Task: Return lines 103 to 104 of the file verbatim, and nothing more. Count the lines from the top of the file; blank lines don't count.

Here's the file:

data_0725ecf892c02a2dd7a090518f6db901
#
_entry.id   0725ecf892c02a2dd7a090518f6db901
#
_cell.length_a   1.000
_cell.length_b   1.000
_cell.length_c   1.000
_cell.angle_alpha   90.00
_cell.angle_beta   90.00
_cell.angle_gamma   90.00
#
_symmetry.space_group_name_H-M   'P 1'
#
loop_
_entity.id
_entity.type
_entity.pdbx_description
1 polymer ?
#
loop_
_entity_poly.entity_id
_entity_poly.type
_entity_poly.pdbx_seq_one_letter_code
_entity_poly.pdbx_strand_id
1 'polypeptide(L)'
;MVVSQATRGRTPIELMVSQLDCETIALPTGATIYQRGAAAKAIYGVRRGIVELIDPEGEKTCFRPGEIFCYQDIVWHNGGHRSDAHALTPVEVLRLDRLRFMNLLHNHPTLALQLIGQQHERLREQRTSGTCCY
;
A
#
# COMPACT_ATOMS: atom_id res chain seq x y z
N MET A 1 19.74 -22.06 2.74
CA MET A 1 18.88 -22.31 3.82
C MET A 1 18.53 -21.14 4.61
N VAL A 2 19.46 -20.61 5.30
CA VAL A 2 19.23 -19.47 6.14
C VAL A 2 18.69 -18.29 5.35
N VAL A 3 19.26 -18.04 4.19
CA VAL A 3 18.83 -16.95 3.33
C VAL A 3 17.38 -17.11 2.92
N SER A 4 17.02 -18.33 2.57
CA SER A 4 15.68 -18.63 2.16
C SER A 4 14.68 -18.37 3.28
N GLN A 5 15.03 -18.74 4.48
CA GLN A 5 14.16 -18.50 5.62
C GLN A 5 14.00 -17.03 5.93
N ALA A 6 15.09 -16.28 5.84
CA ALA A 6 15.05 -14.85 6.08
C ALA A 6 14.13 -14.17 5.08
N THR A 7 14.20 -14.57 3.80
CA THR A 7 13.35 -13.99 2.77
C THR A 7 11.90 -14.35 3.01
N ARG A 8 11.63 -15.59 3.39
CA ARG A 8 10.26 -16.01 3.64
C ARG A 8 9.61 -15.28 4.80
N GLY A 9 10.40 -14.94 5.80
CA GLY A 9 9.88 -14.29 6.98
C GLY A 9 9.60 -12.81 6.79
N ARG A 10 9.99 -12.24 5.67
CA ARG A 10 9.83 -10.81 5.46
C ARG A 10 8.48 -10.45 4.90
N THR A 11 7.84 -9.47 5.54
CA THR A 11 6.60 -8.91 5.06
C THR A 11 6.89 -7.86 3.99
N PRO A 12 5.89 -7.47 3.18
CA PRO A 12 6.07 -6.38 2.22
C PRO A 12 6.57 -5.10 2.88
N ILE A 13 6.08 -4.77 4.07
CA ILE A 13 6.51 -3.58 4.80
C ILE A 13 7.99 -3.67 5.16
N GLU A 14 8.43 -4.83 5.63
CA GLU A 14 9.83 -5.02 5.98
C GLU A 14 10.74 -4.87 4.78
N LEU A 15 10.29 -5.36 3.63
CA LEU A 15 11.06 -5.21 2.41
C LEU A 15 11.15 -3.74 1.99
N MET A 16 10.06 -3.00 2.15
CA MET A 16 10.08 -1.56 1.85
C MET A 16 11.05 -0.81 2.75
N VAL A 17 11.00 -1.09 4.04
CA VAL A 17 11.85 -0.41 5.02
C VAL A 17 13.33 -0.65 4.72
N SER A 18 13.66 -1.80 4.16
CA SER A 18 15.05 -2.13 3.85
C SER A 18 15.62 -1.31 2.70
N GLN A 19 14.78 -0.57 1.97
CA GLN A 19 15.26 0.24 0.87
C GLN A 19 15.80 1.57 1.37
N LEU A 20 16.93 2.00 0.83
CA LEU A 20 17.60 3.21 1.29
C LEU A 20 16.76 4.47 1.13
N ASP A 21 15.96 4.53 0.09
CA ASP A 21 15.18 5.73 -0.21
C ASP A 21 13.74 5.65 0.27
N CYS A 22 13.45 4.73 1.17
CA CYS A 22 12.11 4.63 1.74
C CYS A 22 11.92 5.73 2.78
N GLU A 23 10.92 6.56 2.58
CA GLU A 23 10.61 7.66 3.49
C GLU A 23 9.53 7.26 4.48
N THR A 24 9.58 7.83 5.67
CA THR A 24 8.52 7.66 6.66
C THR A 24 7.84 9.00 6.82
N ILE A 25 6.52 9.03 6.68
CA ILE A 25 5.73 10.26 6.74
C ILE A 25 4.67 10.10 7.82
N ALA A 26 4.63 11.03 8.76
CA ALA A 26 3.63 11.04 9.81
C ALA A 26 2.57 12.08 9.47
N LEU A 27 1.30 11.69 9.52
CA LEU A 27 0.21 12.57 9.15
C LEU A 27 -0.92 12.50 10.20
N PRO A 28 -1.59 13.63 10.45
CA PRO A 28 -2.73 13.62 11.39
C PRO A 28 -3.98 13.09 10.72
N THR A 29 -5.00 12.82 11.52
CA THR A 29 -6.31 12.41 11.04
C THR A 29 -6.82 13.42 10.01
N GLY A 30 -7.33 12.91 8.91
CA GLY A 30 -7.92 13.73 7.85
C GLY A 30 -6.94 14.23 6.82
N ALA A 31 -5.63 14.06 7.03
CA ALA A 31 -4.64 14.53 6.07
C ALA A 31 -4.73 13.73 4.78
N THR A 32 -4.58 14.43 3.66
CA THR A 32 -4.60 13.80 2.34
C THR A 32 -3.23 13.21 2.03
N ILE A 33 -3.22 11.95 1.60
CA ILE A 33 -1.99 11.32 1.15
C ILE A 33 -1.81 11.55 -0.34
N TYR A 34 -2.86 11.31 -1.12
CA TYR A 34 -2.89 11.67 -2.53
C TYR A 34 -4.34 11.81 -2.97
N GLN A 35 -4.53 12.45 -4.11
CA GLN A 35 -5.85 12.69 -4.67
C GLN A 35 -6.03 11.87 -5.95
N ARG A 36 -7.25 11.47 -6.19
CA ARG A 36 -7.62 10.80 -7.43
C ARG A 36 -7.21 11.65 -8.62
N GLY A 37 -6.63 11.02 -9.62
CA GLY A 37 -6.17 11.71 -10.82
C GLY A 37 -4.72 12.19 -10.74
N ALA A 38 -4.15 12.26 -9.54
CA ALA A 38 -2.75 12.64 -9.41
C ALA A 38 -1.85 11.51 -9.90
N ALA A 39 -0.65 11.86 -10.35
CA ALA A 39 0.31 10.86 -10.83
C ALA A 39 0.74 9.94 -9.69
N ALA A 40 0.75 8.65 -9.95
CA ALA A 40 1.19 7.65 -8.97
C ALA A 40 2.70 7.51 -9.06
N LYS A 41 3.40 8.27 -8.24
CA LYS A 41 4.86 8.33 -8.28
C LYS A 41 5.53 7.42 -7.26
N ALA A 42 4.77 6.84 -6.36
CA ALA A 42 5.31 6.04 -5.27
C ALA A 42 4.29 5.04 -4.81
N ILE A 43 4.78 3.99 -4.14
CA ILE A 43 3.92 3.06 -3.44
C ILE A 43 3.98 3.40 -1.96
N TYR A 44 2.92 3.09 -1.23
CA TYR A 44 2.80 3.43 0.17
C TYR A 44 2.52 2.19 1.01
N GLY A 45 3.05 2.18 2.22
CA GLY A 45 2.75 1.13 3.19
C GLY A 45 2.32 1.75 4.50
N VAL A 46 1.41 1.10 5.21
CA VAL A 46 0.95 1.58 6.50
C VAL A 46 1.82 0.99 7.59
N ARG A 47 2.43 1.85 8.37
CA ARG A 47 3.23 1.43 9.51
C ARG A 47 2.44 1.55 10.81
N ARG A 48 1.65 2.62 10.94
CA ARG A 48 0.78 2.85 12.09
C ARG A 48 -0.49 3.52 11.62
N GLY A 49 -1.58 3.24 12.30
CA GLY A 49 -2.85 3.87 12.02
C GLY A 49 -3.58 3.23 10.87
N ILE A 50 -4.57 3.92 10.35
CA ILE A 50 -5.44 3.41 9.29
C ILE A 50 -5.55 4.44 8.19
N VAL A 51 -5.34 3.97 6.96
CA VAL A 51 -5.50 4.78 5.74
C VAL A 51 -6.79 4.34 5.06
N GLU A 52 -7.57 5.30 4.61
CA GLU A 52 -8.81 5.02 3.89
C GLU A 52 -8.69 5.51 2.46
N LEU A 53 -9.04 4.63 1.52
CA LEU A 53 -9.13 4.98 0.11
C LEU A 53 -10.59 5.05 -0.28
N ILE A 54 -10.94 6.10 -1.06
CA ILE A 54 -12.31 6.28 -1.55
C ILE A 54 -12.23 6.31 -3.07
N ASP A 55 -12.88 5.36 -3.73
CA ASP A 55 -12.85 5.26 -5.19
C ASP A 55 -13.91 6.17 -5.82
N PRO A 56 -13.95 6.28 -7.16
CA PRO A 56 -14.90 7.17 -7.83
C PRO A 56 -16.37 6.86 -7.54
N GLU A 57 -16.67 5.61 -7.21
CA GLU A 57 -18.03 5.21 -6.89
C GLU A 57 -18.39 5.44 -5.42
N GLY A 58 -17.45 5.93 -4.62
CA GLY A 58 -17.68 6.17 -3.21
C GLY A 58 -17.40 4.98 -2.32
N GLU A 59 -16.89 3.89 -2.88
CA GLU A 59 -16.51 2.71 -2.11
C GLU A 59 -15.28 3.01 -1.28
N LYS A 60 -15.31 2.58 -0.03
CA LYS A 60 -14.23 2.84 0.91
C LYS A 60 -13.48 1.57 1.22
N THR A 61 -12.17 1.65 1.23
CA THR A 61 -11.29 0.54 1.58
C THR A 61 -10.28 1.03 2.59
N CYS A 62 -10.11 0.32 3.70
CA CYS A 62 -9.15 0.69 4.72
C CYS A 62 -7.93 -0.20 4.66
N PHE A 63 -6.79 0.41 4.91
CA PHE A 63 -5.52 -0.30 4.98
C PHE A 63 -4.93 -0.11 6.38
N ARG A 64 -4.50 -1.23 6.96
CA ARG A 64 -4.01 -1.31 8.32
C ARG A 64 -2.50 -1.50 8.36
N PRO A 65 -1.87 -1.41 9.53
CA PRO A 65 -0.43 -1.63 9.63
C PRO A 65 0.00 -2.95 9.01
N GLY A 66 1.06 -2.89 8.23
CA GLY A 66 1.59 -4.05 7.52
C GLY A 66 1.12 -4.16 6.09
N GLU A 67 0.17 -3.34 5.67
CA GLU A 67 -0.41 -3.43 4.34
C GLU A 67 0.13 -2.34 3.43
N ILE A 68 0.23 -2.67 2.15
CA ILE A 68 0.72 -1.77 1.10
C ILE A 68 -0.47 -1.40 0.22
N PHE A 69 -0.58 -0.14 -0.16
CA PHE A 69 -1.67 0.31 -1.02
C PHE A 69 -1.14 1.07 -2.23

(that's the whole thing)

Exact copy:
N ILE A 25 6.52 9.03 6.68
CA ILE A 25 5.73 10.26 6.74